The market for over-the-counter analgesics in the U.S. was $2.91 billion in 1996. An estimated 18 million people suffer from migraine headaches, another 6 million form back and neck pain. While almost 3 million Americans are treated annually by pain clinics, many more remain in need due to inadequate insurance or denial of benefits for such treatment. Studies have shown that increasing the blood flow to the arteries of the face can help reduce headache pain. Repositioning the jaw by a dental appliance to alleviate stress and pain acts as a drugfree remedy to millions of stress and headache sufferers by temporarily restoring blood flow to the face and head.

It is well known that the birthing process creates a tremendous amount of physiological and psychological stress upon the mother. In fact, pregnant women go through weeks, if not months, of physical exercise to prepare them for the exertions necessary during the birth of their child. The actual birthing process is very analogous to athletes as women about to give birth may very well clench their teeth during the exertion of labor.

Rehabilitation relative to heart attacks, operations and injuries also require exertion and can be facilitated by an increased blood flow to the brain and return back to good conditioning with exercise.

Snoring occurs when the mouth is open and the tongue moves back into the throat. This causes the airway passage to narrow which increases the likelihood of snoring. It is known that moving the condyle of the lower jaw forward in a way will increase the airway and assist in the elimination of snoring.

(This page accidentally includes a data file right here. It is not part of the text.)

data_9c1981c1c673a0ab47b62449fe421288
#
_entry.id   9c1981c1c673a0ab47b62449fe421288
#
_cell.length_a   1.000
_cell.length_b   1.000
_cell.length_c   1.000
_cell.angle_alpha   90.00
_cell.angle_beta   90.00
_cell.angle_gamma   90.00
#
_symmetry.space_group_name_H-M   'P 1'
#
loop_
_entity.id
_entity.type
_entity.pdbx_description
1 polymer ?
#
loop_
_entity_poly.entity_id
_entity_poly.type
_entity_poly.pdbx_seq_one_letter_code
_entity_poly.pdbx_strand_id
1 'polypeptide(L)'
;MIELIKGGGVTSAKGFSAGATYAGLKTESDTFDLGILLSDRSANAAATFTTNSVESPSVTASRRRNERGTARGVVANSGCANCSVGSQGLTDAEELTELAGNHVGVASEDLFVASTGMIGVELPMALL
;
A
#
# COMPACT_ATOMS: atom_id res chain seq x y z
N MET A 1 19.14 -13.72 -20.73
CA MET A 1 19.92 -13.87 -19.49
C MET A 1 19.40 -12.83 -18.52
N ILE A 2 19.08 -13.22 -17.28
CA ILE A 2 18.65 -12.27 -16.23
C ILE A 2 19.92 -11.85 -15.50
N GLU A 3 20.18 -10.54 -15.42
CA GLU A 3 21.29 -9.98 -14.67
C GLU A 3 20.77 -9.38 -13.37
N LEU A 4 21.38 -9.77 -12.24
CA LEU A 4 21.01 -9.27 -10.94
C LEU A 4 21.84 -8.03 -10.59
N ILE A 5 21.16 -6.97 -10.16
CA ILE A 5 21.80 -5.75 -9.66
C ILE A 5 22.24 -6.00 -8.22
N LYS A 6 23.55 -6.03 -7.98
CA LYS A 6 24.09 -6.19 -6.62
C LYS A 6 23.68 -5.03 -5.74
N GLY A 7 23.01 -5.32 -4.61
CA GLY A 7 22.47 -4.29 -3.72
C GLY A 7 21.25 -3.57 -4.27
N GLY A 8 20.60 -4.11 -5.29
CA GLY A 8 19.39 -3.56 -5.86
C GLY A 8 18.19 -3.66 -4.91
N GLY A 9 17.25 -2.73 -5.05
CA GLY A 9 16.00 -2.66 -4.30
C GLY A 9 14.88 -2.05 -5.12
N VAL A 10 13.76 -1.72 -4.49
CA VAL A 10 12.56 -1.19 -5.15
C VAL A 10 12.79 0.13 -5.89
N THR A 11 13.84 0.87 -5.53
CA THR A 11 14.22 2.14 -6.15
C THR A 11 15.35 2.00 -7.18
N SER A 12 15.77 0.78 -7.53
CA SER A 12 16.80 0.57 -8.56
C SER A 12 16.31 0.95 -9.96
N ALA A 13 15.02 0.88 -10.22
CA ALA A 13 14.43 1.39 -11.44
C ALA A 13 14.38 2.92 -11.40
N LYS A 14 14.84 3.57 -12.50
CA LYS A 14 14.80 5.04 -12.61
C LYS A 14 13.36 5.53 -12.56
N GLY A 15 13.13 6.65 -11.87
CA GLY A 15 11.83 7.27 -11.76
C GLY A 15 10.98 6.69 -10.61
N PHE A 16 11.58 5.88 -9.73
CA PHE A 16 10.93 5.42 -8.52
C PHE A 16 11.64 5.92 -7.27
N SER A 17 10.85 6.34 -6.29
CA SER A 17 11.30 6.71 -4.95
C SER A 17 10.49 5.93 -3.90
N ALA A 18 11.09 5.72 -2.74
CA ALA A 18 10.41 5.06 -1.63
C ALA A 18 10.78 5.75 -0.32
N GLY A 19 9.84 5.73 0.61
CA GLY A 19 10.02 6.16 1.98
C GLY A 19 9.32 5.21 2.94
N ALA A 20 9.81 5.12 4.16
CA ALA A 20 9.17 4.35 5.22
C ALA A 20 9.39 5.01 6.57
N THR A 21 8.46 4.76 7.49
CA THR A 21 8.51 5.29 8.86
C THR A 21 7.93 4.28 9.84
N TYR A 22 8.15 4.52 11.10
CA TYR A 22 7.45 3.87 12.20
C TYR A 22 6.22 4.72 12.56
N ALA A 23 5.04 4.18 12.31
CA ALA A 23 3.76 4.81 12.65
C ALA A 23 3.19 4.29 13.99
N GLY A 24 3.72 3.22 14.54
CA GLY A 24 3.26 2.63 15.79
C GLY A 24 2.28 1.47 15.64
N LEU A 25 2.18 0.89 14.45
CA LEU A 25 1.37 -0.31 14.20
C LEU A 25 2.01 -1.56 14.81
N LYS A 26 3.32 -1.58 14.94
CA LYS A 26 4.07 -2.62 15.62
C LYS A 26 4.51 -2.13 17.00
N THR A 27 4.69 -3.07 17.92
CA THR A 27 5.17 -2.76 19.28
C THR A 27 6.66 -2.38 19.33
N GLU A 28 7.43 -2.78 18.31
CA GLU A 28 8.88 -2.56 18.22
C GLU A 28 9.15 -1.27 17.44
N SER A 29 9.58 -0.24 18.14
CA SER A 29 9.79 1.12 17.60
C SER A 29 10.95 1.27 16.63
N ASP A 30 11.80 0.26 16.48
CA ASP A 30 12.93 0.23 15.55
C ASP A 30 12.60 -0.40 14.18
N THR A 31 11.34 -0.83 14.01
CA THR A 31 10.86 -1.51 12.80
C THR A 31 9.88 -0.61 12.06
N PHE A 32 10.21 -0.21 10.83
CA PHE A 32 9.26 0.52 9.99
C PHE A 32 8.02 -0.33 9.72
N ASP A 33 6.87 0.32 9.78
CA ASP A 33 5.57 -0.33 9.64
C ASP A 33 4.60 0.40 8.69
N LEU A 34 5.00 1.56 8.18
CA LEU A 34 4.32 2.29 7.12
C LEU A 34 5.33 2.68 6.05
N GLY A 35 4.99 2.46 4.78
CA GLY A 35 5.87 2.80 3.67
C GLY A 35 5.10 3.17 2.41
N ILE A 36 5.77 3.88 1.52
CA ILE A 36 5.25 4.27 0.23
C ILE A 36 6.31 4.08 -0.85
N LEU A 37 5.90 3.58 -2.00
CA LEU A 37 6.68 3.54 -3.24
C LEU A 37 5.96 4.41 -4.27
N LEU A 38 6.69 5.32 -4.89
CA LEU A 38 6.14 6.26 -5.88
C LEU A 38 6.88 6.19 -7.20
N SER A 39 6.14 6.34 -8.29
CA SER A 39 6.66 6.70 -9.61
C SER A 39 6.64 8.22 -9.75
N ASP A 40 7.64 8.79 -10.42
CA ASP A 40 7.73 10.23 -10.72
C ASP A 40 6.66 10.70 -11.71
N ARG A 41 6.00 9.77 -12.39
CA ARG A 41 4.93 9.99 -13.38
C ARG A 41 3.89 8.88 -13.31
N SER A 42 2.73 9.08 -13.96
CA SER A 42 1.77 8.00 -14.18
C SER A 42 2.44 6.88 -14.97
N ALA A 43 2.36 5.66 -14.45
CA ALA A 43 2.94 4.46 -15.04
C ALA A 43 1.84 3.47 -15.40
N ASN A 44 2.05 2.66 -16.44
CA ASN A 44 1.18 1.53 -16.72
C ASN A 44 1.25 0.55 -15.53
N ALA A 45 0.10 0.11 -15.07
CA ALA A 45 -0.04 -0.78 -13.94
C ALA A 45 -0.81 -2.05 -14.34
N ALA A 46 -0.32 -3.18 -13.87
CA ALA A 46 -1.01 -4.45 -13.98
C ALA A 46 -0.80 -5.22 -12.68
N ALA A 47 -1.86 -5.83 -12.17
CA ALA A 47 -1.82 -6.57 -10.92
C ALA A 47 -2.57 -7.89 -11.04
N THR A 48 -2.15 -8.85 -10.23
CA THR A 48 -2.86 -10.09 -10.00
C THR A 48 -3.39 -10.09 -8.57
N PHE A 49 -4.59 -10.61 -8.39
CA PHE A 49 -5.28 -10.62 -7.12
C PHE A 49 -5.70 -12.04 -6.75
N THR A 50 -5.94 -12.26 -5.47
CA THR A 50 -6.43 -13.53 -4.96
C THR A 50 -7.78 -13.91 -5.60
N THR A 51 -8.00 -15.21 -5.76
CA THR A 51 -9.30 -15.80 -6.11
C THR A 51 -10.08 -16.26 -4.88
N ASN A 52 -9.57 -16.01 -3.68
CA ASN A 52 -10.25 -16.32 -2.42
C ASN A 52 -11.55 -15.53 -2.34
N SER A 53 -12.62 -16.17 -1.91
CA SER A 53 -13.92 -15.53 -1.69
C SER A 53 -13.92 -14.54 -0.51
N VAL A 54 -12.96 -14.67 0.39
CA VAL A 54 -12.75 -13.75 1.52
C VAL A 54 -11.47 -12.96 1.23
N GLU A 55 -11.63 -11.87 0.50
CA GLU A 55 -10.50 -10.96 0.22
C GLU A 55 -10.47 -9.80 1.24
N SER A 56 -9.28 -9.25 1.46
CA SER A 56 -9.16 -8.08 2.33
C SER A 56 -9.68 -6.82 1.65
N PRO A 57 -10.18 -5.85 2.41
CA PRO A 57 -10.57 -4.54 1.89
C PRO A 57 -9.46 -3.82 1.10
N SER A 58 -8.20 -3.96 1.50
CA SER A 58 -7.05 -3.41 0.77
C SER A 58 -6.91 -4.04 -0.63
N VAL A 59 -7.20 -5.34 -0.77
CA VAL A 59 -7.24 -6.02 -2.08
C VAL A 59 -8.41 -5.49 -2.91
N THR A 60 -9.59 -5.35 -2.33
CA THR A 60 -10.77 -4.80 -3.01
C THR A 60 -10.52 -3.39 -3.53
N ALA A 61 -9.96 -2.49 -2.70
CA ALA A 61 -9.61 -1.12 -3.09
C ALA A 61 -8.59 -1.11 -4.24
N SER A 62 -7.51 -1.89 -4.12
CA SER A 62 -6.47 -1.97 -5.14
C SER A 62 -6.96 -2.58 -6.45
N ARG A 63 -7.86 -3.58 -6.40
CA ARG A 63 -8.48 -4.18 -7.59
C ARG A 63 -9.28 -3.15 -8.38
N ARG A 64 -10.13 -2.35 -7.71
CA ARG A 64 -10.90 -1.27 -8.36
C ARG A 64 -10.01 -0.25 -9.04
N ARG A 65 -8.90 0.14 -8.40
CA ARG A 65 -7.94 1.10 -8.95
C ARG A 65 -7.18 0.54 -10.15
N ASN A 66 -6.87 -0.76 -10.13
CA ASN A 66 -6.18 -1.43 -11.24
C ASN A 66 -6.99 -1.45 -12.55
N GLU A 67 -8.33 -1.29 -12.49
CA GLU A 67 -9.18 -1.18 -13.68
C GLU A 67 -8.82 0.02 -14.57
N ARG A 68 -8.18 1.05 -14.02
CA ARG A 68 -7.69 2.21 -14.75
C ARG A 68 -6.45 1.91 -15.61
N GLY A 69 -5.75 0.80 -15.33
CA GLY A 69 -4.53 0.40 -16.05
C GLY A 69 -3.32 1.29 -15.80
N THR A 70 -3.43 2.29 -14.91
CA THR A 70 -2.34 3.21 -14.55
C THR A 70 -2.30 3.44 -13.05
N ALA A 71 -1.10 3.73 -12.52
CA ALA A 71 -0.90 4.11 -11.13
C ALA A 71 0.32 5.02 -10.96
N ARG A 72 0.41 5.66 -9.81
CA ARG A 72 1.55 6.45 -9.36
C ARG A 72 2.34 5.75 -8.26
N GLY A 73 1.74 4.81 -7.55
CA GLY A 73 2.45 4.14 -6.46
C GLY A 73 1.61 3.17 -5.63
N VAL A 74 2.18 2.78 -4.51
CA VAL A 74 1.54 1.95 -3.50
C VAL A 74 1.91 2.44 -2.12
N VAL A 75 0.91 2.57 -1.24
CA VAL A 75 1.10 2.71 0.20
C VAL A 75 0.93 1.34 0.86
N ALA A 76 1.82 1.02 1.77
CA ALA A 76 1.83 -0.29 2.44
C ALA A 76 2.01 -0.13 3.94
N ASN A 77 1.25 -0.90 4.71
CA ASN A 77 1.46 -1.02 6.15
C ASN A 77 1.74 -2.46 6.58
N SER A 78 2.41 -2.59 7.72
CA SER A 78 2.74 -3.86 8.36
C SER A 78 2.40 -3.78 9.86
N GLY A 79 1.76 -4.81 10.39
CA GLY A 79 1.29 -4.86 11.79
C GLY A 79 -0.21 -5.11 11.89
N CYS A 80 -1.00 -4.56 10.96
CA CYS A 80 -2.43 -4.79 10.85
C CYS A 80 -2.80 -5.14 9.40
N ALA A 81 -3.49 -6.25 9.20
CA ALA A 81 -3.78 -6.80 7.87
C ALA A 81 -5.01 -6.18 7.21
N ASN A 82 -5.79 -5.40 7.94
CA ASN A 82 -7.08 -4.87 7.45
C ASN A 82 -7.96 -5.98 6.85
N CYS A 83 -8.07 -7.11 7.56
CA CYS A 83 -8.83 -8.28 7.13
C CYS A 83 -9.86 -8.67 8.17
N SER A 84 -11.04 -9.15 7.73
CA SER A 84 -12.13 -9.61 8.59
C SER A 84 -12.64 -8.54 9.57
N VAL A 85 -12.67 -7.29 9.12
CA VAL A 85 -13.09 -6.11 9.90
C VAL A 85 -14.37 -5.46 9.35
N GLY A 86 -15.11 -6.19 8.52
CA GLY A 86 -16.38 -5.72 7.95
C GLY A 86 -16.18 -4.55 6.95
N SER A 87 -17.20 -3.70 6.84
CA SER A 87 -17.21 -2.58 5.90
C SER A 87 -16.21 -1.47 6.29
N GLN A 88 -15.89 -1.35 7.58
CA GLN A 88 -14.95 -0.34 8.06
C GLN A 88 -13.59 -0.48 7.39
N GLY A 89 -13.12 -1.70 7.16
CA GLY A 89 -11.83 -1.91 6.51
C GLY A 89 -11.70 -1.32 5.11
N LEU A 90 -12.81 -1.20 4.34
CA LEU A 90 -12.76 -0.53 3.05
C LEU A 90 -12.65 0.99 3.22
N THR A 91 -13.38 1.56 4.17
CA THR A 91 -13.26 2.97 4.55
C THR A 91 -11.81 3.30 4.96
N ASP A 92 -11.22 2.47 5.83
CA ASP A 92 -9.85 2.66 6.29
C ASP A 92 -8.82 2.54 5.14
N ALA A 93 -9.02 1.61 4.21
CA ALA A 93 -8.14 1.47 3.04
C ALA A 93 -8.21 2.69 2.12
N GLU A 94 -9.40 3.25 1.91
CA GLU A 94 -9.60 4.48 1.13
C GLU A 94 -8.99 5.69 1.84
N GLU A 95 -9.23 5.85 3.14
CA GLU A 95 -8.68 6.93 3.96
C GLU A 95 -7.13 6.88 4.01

It is believed that consciousness and the ability to focus is increased with an object in the mouth. This causes one to salivate, focus and be more awakened with improved concentration, hand eye coordination, and even thought process which otherwise would be non-voluntary reactions.

U.S. Patent No. 5,584,687 discloses a singular material performance enhancing dental appliance. U.S. Patent Nos. 5,865,619 (the '619 patent) and 6,012,919 (the '919 patent) disclose a triple composite performance enhancing dental appliance. Applicant has found that the embodiments of the '687 patent, the '619 patent and the '919 patent have several deficiencies that Applicant has corrected in the instant invention.

Most importantly, many problems exist with prior dental appliances having posterior pads and a connective arch. Labial or buccal walls did not accept wide teeth, were bulky and had sharp edges. Arches medially located across the palate caused gagging and speech impediments, as well as fitting problems. Weak arches cause the appliances to collapse and permit the pads to touch and stick together upon removal from hot water. Thus, fitting of such appliances has always been a problem. Wide posterior teeth and deep and shallow palates required multiple sizes which were difficult for the consumer to choose from, let alone fit. Delamination and chewing destruction caused short life.